Kanuck wrote:I can see how opening with the boat sequence might have put you off after seeing it otherwise, but I feel like it helped ease into a movie that could be a bit hard to follow at times.
I can see that. It all boils down to preference.
I do like the non-traditional romance story, however. It wasn't at all what I expected, it worked quite well to drive parts of the story along.
This is among the elements that play well on repeat viewings. There's a real sense of melancholy and fatalism to these scenes. I love Gong Li's final shot in the movie on the boat, looking back over her shoulder with the wind blowing her hair back. Beautiful.
I still prefer Collateral. Of course, I've also watched it several times, and obviously they're two fundamentally different movies; Miami Vice has a ton of characters, Collateral very few. But the story seemed more worthy of a television storyline than a movie in its own right.
I think MV and Collateral complement each other very well. Both show Mann operating in a leaner, stripped-down style, and the use of digital in both is stunning -- no other crime movies look and feel like these two. Collateral (which I love) has a more traditional three-act structure, with clearly painted characters and themes. MV, though, is a densely plotted, and populated with opaque, inscrutable characters whom Mann, quite frankly, doesn't care if anyone else likes or not.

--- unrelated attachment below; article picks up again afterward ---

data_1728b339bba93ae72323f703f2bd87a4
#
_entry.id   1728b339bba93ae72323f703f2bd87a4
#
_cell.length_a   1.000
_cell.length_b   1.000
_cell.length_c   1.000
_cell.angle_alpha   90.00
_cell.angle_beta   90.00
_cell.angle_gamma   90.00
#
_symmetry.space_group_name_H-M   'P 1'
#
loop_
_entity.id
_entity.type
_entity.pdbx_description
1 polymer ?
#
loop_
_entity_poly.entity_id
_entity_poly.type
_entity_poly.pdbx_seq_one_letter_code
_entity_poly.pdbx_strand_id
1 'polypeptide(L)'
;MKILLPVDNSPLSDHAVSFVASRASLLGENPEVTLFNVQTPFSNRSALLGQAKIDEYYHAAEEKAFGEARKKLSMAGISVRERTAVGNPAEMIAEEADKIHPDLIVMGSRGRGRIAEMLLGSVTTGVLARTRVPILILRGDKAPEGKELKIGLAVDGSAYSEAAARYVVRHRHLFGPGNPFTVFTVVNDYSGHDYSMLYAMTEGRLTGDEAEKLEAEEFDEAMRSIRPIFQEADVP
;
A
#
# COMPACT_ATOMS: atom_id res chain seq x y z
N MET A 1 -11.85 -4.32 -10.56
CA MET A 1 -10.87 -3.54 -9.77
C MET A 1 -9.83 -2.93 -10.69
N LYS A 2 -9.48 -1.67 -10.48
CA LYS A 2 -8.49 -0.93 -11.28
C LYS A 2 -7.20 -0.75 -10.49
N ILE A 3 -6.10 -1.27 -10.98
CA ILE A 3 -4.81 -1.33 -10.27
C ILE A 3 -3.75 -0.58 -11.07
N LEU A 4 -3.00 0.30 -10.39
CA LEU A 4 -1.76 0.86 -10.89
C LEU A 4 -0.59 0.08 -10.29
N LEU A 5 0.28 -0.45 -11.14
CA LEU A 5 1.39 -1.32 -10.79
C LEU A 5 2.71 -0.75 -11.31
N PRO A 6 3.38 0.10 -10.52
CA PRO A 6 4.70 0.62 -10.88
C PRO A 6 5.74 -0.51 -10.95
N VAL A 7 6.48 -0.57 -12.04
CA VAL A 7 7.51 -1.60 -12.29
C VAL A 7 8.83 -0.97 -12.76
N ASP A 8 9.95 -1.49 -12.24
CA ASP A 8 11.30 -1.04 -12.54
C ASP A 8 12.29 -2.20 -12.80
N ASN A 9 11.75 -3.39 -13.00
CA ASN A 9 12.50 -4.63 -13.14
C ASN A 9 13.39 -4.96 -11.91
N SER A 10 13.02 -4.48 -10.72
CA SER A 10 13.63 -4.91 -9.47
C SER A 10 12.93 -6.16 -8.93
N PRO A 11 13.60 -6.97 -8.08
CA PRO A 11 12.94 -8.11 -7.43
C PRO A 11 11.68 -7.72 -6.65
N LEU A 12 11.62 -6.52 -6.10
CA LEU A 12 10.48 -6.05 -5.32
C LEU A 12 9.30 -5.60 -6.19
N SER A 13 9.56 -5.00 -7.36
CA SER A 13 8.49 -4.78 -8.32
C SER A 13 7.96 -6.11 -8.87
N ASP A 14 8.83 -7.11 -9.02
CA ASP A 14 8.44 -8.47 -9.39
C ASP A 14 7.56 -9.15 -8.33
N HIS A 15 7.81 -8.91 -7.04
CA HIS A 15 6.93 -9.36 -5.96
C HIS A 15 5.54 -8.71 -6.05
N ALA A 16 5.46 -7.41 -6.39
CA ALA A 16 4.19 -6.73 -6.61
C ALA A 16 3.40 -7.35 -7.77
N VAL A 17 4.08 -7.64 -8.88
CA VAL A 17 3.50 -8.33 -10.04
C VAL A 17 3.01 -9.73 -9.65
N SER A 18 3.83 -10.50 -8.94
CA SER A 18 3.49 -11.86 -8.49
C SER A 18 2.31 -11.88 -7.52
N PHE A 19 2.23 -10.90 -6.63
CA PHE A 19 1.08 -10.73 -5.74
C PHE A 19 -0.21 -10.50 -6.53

Licence to Kill (Glen, 1989) mixed/pro
We continue our Bond fest with Dalton's second (and last) stint as 007. This is a logical extension of the less-extravagant tone of The Living Daylights, accentuated by a most un-Bondian plot about revenge, murder and the drug trade. As played by Dalton, Bond has never been so grim and humorless -- I vaguely remember critics complaining that this movie shouldn't even be considered "true Bond" because it so resembled typical late-'80s action movies (Die Hard, Lethal Weapon, etc.). I kinda agree with this school of thought -- Bond should be cool, not bitter and glum. (Daniel Craig, however, nailed a deadly-suave attitude in Casino Royale.) That said, Licence to Kill boasts plenty of tightly orchestrated, intense action scenes, a very young Benicio Del Toro as one of the bad guys, and Carey Lowell as the skimpily attired Bond girl.